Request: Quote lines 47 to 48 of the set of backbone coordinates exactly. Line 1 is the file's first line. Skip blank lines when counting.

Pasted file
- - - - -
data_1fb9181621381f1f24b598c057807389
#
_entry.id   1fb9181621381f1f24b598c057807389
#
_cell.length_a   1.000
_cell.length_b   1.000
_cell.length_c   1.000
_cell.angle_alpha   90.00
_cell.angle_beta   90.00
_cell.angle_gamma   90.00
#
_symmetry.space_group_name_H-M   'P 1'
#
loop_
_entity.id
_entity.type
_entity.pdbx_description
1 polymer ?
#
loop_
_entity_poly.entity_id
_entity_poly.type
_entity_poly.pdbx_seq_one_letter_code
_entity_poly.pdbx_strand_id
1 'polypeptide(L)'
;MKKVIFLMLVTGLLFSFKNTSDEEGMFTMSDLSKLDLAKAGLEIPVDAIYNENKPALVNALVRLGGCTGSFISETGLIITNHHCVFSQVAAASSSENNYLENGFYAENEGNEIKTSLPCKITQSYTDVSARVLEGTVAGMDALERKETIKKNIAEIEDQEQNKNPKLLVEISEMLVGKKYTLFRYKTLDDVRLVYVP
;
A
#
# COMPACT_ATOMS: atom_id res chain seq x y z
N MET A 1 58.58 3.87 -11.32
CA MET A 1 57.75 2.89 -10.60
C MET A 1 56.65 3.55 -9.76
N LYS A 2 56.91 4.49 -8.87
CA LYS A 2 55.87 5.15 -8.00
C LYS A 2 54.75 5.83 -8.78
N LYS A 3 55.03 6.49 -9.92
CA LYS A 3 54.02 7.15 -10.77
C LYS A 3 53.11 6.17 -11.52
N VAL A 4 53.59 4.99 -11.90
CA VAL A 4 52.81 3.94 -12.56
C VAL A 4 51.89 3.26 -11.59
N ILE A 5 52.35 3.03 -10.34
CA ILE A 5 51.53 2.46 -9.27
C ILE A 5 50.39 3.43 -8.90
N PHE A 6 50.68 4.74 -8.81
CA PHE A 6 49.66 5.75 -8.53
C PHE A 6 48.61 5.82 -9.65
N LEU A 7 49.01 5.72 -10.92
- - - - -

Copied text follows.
CA PHE A 6 49.66 5.75 -8.53
C PHE A 6 48.61 5.82 -9.65